Internally, each cutter blade 65 is provided with a pair of through bores 106, 108 which in turn are intersected by vertical bores 110 into which individual jet nozzles 100 are threadedly connected. The through bores 106, 108 terminate at the Kelly 40 which has been provided with a pair of fluid discharge ports 112 extending through the lower end of the Kelly wall so that high pressure fluid from the Kelly interior (or from a separate conduit if desired) is communicated to the jet nozzles 100.
The speed of rotation of the Kelly 40 is continuously monitored and is increased with increasing moisture content of the soil as determined by a moisture content sensor so as to maintain the annular passageway 56 unobstructed. It has been found that high water content in the soil has the effect of more rapidly clogging up the passageway 56. Rotation rates typically very from 5 RPM to 30 RPM with typical speeds for contaminant analysis comprising about 20-25 RPM and slower speeds being used for treatment of contaminated soil by repeated stripping or injection of treatment chemicals. Reversal of the direction of rotation when withdrawing the cutters 64 from the soil results in re-compaction of the soil to its initial condition. Also, higher speeds of rotation generally result in the intended volatilization of larger proportions of volatile contaminants.
FIG. 7 shows the path of flow of the fluid ejected from the jets 100 first radially inwardly toward the Kelly 40 through the path created behind the trailing edge 65d of the cutter blade 65 and thence upwardly in the annulus 56 surrounding the Kelly 40 to the underside of the shroud 58 which is maintained under negative pressure. Although the embodiment of the apparatus shown in FIG. 2 creates an annular flow passageway, it will be appreciated that, in its broadest aspects, the passageway need not be annular in cross section. For example, an I beam can be used instead of a round Kelly and the flow passageway created by rotation of the I beam would comprise the essentially rectangular cross section areas between the flanges and web of the I beam.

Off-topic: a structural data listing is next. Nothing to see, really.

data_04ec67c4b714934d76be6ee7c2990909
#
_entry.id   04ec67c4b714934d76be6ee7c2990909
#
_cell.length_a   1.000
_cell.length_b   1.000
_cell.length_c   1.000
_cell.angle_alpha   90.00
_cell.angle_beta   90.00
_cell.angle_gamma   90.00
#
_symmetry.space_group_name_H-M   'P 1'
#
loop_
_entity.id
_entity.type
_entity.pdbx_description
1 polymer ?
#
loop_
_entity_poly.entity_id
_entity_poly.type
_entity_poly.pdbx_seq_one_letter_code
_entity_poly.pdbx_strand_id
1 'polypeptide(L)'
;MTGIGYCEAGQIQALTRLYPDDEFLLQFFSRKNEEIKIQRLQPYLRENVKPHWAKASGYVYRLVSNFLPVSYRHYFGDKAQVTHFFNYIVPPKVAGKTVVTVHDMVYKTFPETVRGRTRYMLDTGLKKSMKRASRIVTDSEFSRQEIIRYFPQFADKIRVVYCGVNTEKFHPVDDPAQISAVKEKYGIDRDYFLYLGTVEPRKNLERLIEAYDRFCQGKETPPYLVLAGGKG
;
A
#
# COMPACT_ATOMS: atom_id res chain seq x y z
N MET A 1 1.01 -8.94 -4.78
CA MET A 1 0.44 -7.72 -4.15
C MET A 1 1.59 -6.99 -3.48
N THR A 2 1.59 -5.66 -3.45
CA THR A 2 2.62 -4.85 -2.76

Although the present invention is concerned primarily with methods and apparatus for obtaining data concerning soil contamination, when contaminants are found, treatment may be dictated. This treatment may consist of any combination of steps including the injection of additional hot air or steam for stripping of volatile contaminants, injection of treatment chemicals or biological treatment media, etc. Pressures of up to 5000 psi are typically used with fluids at temperatures usually exceeding 50° C. to liberate volatile contaminants. Concern has been expressed that such high pressures may result in the recontamination of soil in the block or cylinder of soil above the cutter or in the contamination of previously cut adjacent cylinders.